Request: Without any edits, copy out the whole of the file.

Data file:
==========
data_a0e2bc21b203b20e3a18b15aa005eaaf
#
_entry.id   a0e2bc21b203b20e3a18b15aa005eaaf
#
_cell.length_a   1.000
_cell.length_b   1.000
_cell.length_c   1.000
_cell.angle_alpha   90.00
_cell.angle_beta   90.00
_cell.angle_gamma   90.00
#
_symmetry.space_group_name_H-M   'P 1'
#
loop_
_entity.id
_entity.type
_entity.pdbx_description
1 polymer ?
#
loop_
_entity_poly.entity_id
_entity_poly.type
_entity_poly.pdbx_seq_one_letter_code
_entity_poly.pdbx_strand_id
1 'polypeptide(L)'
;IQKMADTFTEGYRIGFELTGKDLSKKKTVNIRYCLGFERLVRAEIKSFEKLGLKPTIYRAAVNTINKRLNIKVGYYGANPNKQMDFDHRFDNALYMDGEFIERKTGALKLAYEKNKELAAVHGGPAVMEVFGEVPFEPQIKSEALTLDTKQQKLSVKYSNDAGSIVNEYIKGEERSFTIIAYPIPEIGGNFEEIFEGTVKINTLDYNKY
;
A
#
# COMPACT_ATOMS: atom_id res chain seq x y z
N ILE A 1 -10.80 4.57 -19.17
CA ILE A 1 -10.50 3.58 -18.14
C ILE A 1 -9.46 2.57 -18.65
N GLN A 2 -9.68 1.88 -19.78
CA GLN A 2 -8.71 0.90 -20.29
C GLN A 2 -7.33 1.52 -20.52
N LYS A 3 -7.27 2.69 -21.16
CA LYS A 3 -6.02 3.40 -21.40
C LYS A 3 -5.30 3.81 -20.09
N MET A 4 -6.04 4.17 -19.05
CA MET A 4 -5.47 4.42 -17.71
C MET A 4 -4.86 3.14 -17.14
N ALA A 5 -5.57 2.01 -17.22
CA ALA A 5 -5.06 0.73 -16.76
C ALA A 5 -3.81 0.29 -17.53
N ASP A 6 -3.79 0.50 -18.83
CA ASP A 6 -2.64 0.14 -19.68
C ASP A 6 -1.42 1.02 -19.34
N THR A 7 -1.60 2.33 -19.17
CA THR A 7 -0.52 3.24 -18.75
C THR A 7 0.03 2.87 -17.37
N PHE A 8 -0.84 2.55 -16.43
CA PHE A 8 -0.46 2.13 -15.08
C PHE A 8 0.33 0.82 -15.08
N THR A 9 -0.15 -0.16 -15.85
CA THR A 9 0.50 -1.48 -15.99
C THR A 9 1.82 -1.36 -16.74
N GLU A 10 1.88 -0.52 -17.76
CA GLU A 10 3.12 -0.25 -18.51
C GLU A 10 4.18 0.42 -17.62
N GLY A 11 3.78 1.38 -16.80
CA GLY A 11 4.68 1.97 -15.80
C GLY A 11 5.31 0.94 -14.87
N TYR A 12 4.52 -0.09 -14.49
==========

data_a0e2bc21b203b20e3a18b15aa005eaaf
#
_entry.id   a0e2bc21b203b20e3a18b15aa005eaaf
#
_cell.length_a   1.000
_cell.length_b   1.000
_cell.length_c   1.000
_cell.angle_alpha   90.00
_cell.angle_beta   90.00
_cell.angle_gamma   90.00
#
_symmetry.space_group_name_H-M   'P 1'
#
loop_
_entity.id
_entity.type
_entity.pdbx_description
1 polymer ?
#
loop_
_entity_poly.entity_id
_entity_poly.type
_entity_poly.pdbx_seq_one_letter_code
_entity_poly.pdbx_strand_id
1 'polypeptide(L)'
;IQKMADTFTEGYRIGFELTGKDLSKKKTVNIRYCLGFERLVRAEIKSFEKLGLKPTIYRAAVNTINKRLNIKVGYYGANPNKQMDFDHRFDNALYMDGEFIERKTGALKLAYEKNKELAAVHGGPAVMEVFGEVPFEPQIKSEALTLDTKQQKLSVKYSNDAGSIVNEYIKGEERSFTIIAYPIPEIGGNFEEIFEGTVKINTLDYNKY
;
A
#
# COMPACT_ATOMS: atom_id res chain seq x y z
N ILE A 1 -10.80 4.57 -19.17
CA ILE A 1 -10.50 3.58 -18.14
C ILE A 1 -9.46 2.57 -18.65
N GLN A 2 -9.68 1.88 -19.78
CA GLN A 2 -8.71 0.90 -20.29
C GLN A 2 -7.33 1.52 -20.52
N LYS A 3 -7.27 2.69 -21.16
CA LYS A 3 -6.02 3.40 -21.40
C LYS A 3 -5.30 3.81 -20.09
N MET A 4 -6.04 4.17 -19.05
CA MET A 4 -5.47 4.42 -17.71
C MET A 4 -4.86 3.14 -17.14
N ALA A 5 -5.57 2.01 -17.22
CA ALA A 5 -5.06 0.73 -16.76
C ALA A 5 -3.81 0.29 -17.53
N ASP A 6 -3.79 0.50 -18.83
CA ASP A 6 -2.64 0.14 -19.68
C ASP A 6 -1.42 1.02 -19.34
N THR A 7 -1.60 2.33 -19.17
CA THR A 7 -0.52 3.24 -18.75
C THR A 7 0.03 2.87 -17.37
N PHE A 8 -0.84 2.55 -16.43
CA PHE A 8 -0.46 2.13 -15.08
C PHE A 8 0.33 0.82 -15.08
N THR A 9 -0.15 -0.16 -15.85
CA THR A 9 0.50 -1.48 -15.99
C THR A 9 1.82 -1.36 -16.74
N GLU A 10 1.88 -0.52 -17.76
CA GLU A 10 3.12 -0.25 -18.51
C GLU A 10 4.18 0.42 -17.62
N GLY A 11 3.78 1.38 -16.80
CA GLY A 11 4.68 1.97 -15.80
C GLY A 11 5.31 0.94 -14.87
N TYR A 12 4.52 -0.09 -14.49